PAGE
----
Mini bic-s are light and awesome, EXTREMELY reliable. Firesteel is heavy. You also have matches. Do you NEED 3 fire starters? nix 1
Look into your first aid kit. 4oz is a lot. I'd try to trim to about 1-2oz. In essence look at things, figure out what injury you're both likely to have, and able to fix. I took something for HEAVY blood loss, some tape (multi-use!), bandaids, and a few others. If I need to sanitize my denatured alcohol can do that. If I need to wrap a wound I have an extra shirt. If I need a splint I can use a tree branch.
Repair kit. Include razor blade (who needs a knife? I used to bring one and never used it for something a razor blade can't do. drop over 3 ounces), a needle, and an entire thing of floss for thread. Seam sealer is good, so is super glue.
Sleeping pad: Make sure this is comfy to sleep on. Some people can, some people can't. I'll trim labels off things… but I will bring a 2.5" inflatable every time. I don't sleep well without it, period.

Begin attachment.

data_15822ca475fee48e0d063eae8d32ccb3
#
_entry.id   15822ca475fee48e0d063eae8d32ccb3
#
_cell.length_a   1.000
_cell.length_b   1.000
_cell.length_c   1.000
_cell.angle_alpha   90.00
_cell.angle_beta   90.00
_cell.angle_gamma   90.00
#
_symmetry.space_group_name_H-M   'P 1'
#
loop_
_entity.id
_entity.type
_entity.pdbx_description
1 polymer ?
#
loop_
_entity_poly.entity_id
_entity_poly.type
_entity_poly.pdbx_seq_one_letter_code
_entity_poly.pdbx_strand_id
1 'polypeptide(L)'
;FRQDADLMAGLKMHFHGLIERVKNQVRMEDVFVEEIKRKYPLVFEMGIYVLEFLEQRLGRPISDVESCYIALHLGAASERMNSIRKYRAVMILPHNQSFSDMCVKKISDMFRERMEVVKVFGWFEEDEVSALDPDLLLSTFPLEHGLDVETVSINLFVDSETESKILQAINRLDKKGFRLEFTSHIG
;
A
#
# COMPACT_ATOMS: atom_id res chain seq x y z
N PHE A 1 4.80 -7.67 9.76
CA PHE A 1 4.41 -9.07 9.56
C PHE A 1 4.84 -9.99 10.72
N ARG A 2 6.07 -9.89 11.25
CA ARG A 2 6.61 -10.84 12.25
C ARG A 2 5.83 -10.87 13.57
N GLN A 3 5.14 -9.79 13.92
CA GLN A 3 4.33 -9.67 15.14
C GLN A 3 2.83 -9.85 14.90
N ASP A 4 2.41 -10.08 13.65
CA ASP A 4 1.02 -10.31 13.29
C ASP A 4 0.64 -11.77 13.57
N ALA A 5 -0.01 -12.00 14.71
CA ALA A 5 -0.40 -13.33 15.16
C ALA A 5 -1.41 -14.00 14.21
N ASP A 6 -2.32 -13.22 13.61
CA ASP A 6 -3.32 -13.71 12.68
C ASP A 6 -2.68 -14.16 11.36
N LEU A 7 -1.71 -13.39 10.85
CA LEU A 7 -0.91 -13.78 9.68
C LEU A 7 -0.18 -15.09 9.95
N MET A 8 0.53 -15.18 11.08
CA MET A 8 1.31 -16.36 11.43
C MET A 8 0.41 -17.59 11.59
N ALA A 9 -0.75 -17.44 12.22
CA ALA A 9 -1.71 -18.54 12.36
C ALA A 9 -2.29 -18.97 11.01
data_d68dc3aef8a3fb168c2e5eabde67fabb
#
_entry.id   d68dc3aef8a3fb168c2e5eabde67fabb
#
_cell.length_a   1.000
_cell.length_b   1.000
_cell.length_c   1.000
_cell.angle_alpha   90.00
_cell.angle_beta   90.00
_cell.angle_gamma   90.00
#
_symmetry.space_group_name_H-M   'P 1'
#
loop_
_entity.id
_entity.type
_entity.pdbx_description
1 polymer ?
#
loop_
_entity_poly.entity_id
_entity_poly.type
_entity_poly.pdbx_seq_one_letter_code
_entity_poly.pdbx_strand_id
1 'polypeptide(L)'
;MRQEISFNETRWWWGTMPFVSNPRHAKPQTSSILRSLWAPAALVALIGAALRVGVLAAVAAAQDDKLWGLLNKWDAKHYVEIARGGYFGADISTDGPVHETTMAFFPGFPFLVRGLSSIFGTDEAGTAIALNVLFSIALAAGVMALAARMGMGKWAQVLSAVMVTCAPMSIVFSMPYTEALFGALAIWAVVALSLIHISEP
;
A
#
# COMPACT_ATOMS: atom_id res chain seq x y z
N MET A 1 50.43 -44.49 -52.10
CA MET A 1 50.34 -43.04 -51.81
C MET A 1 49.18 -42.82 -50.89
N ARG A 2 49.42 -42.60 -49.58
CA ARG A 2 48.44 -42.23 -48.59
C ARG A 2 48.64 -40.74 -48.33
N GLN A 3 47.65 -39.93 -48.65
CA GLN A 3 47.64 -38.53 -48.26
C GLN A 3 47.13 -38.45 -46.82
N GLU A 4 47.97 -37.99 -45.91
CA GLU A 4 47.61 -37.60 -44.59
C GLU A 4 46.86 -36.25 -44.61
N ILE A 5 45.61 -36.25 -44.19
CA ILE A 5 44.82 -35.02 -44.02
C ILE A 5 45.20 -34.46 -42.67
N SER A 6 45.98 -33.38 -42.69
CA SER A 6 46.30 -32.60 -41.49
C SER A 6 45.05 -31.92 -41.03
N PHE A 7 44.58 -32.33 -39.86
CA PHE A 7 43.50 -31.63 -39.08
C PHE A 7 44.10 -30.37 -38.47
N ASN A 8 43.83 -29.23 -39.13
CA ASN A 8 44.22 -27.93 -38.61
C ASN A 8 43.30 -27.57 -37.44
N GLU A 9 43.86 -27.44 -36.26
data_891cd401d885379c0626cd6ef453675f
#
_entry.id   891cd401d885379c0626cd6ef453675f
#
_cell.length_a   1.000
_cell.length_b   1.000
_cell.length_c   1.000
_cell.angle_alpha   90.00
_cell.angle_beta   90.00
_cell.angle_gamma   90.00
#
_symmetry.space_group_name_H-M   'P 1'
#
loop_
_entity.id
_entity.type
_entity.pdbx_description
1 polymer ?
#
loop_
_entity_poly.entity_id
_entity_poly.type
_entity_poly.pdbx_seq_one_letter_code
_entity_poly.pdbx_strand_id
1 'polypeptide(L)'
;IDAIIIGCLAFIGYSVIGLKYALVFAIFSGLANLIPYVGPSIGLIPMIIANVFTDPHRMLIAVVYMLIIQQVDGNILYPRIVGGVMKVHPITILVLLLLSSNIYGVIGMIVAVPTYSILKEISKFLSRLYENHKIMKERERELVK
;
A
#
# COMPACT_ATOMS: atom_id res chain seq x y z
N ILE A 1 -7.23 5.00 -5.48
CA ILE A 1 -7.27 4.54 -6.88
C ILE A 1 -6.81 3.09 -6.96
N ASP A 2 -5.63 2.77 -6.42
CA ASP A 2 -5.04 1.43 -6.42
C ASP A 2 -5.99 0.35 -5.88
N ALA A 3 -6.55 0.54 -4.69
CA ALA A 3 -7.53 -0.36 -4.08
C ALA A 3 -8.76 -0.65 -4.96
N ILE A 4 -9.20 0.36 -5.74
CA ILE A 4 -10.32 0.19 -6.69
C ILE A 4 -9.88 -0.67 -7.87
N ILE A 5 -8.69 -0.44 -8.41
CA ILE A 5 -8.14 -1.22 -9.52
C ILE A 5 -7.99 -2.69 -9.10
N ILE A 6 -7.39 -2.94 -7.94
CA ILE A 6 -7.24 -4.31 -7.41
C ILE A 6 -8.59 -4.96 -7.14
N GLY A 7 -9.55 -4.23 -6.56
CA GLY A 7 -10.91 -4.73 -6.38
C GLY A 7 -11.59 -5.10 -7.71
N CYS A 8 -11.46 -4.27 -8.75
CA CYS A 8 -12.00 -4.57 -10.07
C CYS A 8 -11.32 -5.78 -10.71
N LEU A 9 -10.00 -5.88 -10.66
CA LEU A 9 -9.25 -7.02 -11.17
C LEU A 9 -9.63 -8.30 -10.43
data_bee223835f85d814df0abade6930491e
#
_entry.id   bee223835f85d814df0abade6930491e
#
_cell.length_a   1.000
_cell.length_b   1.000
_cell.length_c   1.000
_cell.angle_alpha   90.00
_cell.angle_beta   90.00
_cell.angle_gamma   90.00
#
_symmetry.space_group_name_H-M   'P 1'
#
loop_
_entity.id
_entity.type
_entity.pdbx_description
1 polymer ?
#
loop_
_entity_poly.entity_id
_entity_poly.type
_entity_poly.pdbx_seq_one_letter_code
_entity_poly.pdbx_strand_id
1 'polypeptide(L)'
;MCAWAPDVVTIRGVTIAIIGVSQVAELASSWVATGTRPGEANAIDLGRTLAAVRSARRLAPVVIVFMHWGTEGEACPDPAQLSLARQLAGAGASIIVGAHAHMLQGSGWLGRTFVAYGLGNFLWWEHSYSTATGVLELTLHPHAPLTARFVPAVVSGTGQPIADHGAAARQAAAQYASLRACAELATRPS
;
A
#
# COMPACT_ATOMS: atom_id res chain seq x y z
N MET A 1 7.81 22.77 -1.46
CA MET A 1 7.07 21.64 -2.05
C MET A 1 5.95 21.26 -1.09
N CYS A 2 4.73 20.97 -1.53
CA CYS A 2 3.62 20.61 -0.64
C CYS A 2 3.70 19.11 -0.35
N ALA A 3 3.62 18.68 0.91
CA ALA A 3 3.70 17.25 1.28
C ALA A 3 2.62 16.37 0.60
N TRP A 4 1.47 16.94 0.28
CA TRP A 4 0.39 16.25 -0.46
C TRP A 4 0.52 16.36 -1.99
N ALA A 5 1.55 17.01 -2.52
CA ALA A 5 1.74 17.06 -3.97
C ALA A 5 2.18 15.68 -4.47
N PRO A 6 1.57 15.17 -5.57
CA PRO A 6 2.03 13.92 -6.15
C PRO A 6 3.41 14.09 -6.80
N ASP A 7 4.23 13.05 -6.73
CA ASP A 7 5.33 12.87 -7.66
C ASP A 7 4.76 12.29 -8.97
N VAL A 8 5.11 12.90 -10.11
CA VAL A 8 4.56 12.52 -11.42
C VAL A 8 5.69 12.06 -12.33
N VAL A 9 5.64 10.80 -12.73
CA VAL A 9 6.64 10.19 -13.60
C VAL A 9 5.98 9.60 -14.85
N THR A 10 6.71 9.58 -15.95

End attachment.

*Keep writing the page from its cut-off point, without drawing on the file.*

Sawyer Filter: Honestly a lot of the time I didn't even filter. What I would recommend is re-packing some aquamira drops (Not tabs! they take forever). So what you wind up with is like 1 ounce or less for your whole trip. Check out Mike Clellands book on lightweight backpacking for this, or read the section using google (google the book title and "aquamira")
I'd switch to a 2liter platypus. Weight wise it's not much different. Why I'd do this is because at the end of the night I want : water for drinking that night. water for cooking. water for washing. water for morning oatmeal. water for morning drinking. water to start the next day with.
Camp shoes are nice. I missed them because I didn't bring them. Rock on!
Nice homemade alc stove!